Jean Gardner Batten

   in 1930

  b. 15 September 1909 in Rotorua, New Zealand, a "shy, determined girl".

"By the time I was nineteen I knew my future must be in flying." Studied music from a young age but, having passed the Royal Academy of Music Finals, she sold her beloved piano to get to England and pay for flying lessons. 

One of the most spectacularly successful aviators of the early 30s; after her solo flight from England to Australia in 1934 (at the third time of trying) the New Zealand Govermnment awarded her £500 in recognition of her feat. She was in Melbourne a few months later to greet Scott and Campbell Black as winners of the MacRobertson Race, and left Sydney the following April to fly back to England, but didn't quite beat her record.

In November 1935, came her real breakthrough: she flew to Brazil and beat the South Atlantic crossing record, taking 13 hrs 15min in her Percival Gull.

This time, she was awarded:

  • the Order of the Southern Cross (by the Brazilians);
  • the Gold Medal of the French Academy of Sports;
  • the Brittania Trophy (by the Royal Aero Club);
  • the C.B.E. for 'general services to aviation';
  • the Legion d'Honneur (the French seemed to like her, for some reason);
  • the Johnson Memorial Prize (from the Guild of Airline Pilots and Navigators), and
  • she was guest of honour in Paris at the Aero Club de France.

In October 1936, having attended literally dozens of receptions and award-giving ceremonies, she set off once more, this time to fly to New Zealand in her Percival Gull. On the way, she beat Harry Broadbent's record solo time to Australia, despite a puncture in the tail tyre which a helpful aerodrome official repaired by stuffing it with face sponges.

Just as Scott and Guthrie were returning rather sheepishly from the miserable Schlesinger Race to Cape Town, Jean was getting ready to fly from Australia to New Zealand. She arrived there on October 17th, met by large and enthusiastic crowds; the first woman to cross the Tasman Sea, the first direct flight from England to New Zealand.

On the last day of 1936, however, Jean's South Atlantic record was beaten by another woman - Mme Maryse Bastié.

In 1937, Jean again won the Brittania Trophy, the Harmon Trophy, and the Segrave Trophy for her 1936 flight. In October she set off for England again; at one stage, she was heading west, trying to beat Harry Broadbent's record, as Harry Broadbent was heading east, trying to break her record. She won; Jean beat Harry's record, while he had to give up at Basra. "I confess I am fed up", he said...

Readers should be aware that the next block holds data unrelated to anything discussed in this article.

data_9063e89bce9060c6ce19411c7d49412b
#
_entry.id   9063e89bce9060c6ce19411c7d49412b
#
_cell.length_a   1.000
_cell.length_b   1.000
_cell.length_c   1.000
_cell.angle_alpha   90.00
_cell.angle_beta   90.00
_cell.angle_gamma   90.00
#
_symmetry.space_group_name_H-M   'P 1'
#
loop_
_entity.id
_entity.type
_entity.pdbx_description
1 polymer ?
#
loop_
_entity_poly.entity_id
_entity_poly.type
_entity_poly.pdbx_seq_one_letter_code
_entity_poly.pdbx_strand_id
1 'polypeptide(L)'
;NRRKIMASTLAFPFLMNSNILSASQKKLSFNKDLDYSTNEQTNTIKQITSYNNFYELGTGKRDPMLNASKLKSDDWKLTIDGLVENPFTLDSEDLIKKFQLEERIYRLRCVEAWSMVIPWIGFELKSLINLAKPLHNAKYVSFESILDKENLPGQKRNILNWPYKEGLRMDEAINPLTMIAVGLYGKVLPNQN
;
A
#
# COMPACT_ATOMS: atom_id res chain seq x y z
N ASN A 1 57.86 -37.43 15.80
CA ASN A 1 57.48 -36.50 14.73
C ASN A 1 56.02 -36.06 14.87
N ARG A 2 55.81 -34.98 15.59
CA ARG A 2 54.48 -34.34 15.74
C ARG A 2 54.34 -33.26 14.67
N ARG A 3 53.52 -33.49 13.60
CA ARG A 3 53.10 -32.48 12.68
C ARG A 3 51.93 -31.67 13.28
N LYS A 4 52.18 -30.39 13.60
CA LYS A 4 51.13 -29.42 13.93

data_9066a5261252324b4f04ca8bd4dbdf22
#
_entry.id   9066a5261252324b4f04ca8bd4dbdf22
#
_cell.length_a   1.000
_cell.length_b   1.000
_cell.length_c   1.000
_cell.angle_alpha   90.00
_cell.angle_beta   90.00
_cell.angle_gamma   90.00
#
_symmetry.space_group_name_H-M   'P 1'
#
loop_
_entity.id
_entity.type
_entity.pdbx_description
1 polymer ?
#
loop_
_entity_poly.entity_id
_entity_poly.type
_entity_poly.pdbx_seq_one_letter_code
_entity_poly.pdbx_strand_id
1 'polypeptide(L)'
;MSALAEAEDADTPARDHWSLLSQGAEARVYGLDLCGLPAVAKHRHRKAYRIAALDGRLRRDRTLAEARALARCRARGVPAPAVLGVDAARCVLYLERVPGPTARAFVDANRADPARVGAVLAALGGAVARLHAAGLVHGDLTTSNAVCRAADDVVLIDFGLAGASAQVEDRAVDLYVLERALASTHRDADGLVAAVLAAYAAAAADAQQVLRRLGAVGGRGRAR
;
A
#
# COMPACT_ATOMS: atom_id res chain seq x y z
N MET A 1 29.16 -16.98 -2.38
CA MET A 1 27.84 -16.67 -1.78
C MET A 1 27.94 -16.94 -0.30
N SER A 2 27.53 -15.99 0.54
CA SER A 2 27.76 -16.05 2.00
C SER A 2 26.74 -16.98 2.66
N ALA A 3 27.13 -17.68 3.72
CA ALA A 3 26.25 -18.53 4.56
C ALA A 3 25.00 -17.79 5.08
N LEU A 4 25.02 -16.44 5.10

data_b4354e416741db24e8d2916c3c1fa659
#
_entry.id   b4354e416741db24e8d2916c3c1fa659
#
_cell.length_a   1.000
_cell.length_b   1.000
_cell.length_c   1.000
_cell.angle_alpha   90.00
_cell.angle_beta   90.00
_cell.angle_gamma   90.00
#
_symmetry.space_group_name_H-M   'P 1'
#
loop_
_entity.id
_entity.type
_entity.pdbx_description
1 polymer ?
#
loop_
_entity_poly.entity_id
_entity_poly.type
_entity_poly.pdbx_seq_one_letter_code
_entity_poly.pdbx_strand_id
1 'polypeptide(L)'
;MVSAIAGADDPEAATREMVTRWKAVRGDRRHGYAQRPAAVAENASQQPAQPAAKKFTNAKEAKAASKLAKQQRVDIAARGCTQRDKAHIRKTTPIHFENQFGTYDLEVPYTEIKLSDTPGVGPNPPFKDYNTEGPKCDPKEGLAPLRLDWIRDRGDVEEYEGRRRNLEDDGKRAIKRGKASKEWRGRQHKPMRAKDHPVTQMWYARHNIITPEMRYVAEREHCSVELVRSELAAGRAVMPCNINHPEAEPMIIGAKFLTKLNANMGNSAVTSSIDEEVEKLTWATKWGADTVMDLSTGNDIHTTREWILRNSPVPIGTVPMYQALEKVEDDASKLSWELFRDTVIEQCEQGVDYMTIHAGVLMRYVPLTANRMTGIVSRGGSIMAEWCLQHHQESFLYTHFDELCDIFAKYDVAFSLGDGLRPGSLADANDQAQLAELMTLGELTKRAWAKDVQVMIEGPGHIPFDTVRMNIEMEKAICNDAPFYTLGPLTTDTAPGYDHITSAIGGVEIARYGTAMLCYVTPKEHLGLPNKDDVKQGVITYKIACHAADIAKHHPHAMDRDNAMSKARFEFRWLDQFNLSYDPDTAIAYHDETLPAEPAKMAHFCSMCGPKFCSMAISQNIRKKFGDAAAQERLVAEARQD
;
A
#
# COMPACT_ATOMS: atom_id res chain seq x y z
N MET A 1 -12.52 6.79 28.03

Jean picked up yet more awards; the Gold Medal of the Royal Aero Club; the Gold Medal of the F.A.I. (no less); summoned to Buckingham Palace to meet the King and Queen of the Belgians (exciting); immortalised in Madame Taussaud waxworks (until they melted her down, at least), another round of receptions as guest of honour...

But  her brief time in the spotlight was coming to an end. Harry Broadbent took back his Australia-England record; Arthur Clouston and Victor Ricketts more than halved her England-New Zealand record time in 1938. She still attended dinners and receptions in her honour; she wrote her autobiography (called, rather disappointingly, 'My Life'), but she made no more record attempts. Even so, her remaining record, solo to Australia, stood for over 40 years.

In WWII she toured the country as part of the 'Wings for Victory' campaign, giving dozens of lectures anywhere between Manchester and Penzance.

Her Percival Gull, G-ADPR 'Jean' was presented to the Shuttleworth Trust on 26 April 1961, having been requisitioned by the RAF in WWII and then returned to Hunting Aircraft. However, by 1969 it needed major repairs and was grounded until 1978. Jean herself offered to come back from Tenerife to help: "I used to be quite good at stitching canvas on wings". It was sold in the early 90s (when Shuttleworth was strapped for cash) and is now on display at Aukland Airport:

In 1980 she and Edgar Percival were made liverymen of the Guild of Airline Pilots and Navigators, and she then travelled to Hull to open the 'Silver Wings' exhibition, in honour of Amy Johnson.

Jean Batten owned:

a 1929 DH.60G Gipsy Moth, G-AALG, which she flew to New Zealand in 1933;

a 1929 DH.60M Moth, G-AARB, in which she broke the England-Australia record in 1934, and was later owned by Gabrielle Patterson, R Gordon and BK Lyall (simultaneously, that is), and later,

a 1933 DH.60G III Moth Major, G-ACKF.

She died in 1982 in Majorca.

 

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